Sleep is important for all of us, including our children. Sleep really impacts how well kids’ brains function. Although most of us think sleep is automatic, the truth is that we must teach our babies to sleep just like we have to teach them manners later on.
The good news is, we can help our children learn good sleep habits from as young as five to six months, which they’ll carry through into toddlerhood and beyond.
Start by avoiding these common sleep disruptors, and always seek professional advice when in doubt.
Feeding to sleep
Although you want to ensure that your baby doesn’t go to sleep hungry, many sleep experts agree that it’s important not to rely on feeding to get your little one to sleep, and, in fact, there should be a break in between the two, so that children don’t associate feeding with sleeping.
If you always breastfeed right before putting your little one down, she’ll more than likely become dependent on you and the breast to get back to sleep in the middle of the night.
Napping on the go
Your baby should nap in her crib as much as possible. “If she often falls asleep in a stroller or a car seat, she’s going to associate motion with sleep and have a hard time nodding off without it.
Too much awake time
If you’re dealing with multiple night wake-ups or your child’s up too early in the morning (before or about 5am), she could be overtired from an inappropriate wake time (the total time she’s awake from one sleep to the next, including feeding, eating, playing and nappy changes).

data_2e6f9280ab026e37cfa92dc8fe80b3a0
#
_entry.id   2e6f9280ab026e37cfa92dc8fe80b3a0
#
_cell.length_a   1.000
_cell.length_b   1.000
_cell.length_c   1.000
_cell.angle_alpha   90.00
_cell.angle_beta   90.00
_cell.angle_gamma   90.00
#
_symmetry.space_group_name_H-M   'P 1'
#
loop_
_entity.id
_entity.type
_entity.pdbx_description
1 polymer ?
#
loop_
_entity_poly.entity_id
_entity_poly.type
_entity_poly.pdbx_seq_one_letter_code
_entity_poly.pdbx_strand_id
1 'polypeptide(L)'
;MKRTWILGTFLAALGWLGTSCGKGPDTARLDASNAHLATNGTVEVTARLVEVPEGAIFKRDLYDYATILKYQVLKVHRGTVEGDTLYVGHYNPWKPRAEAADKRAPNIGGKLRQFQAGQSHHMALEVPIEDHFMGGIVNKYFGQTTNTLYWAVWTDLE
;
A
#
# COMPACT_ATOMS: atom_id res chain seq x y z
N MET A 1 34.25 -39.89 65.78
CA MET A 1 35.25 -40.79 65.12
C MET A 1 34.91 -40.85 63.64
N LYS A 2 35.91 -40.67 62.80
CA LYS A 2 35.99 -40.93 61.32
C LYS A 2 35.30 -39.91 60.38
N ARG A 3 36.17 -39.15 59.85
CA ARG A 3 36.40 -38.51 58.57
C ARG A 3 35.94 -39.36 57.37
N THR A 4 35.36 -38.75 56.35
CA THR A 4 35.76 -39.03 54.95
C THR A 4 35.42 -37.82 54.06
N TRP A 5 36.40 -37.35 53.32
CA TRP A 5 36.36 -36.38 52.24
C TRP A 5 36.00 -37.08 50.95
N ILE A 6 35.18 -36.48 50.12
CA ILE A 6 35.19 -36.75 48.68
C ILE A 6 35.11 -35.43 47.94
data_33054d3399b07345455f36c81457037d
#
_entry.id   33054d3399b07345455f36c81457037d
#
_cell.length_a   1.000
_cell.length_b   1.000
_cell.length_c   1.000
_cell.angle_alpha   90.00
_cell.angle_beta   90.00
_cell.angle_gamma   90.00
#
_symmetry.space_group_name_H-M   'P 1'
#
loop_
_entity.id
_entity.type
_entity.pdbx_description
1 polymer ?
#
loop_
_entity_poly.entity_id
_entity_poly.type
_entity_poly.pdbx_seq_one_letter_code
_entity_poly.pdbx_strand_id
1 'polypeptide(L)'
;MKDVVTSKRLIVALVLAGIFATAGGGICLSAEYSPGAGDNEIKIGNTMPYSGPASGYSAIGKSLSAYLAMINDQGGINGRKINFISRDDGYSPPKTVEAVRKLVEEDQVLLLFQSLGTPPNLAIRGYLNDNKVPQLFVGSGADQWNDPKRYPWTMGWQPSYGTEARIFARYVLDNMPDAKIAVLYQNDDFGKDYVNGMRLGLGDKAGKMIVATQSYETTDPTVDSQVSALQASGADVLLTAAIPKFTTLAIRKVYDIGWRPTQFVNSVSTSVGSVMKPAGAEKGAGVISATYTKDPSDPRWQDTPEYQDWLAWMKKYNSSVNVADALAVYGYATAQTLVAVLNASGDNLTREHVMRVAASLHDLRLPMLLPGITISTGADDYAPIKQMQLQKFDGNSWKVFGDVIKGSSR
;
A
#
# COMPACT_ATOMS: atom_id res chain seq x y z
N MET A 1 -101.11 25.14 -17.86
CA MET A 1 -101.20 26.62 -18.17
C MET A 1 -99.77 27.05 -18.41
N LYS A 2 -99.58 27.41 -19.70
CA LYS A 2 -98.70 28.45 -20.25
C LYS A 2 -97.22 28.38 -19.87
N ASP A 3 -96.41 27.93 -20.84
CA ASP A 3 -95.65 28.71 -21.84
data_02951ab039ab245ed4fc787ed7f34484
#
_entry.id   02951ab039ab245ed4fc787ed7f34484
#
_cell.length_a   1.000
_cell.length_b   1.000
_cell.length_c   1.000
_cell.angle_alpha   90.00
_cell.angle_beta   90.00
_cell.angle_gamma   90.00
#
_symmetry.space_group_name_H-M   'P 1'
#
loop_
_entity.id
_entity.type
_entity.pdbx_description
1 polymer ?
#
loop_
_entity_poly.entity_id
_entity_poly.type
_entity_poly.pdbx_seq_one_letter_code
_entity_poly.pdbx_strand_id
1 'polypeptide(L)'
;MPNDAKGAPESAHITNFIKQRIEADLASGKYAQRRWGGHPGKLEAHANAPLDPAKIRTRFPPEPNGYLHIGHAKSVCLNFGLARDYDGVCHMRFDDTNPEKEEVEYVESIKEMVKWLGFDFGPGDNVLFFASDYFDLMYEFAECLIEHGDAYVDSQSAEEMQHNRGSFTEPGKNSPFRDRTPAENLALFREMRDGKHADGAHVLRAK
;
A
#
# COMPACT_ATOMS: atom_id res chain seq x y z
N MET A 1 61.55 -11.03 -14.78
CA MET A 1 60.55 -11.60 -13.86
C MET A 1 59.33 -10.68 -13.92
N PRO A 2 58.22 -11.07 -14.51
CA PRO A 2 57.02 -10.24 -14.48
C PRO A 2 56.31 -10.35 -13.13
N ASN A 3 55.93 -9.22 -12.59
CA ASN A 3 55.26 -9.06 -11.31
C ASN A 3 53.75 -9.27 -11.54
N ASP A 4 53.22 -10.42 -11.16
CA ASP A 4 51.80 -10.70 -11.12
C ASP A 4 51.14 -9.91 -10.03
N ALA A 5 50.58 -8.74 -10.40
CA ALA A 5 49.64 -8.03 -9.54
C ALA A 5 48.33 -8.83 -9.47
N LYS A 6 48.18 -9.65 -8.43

To avoid this, parents should watch for signals that indicate that your baby is getting tired, in conjunction with the awake-time schedule.
Here’s a sample schedule:
- One to two months: awake time of 40-60 minutes.
- Two to three months: awake time of 60-90 minutes.
- Four to six months: awake time of 90 minutes to two hours.
- Six to 12 months: awake time of two to three and half hours, depending on nap lengths.
“It’s also important to watch for sleep cues,” advises Una. “Younger babies tend to suck on their fists to soothe themselves, whereas older babies may rub their eyes or pull on their ears to indicate that they’re tired,” she adds. The aim is not to allow your little one to become overtired and to stick to a regular bedtime and naptime schedule.
Not feeding enough during the day
When you’re ready to introduce solids to your baby, at about six months, don’t be afraid to offer a variety of foods from all the essential food groups, including protein, fats, carbohydrates, fruit and vegetables. (Always speak to your paediatrician first if you suspect your child has any food allergies.)
One common mistake most parents make is to only offer breast milk during the day, which often results in a hungry baby before bed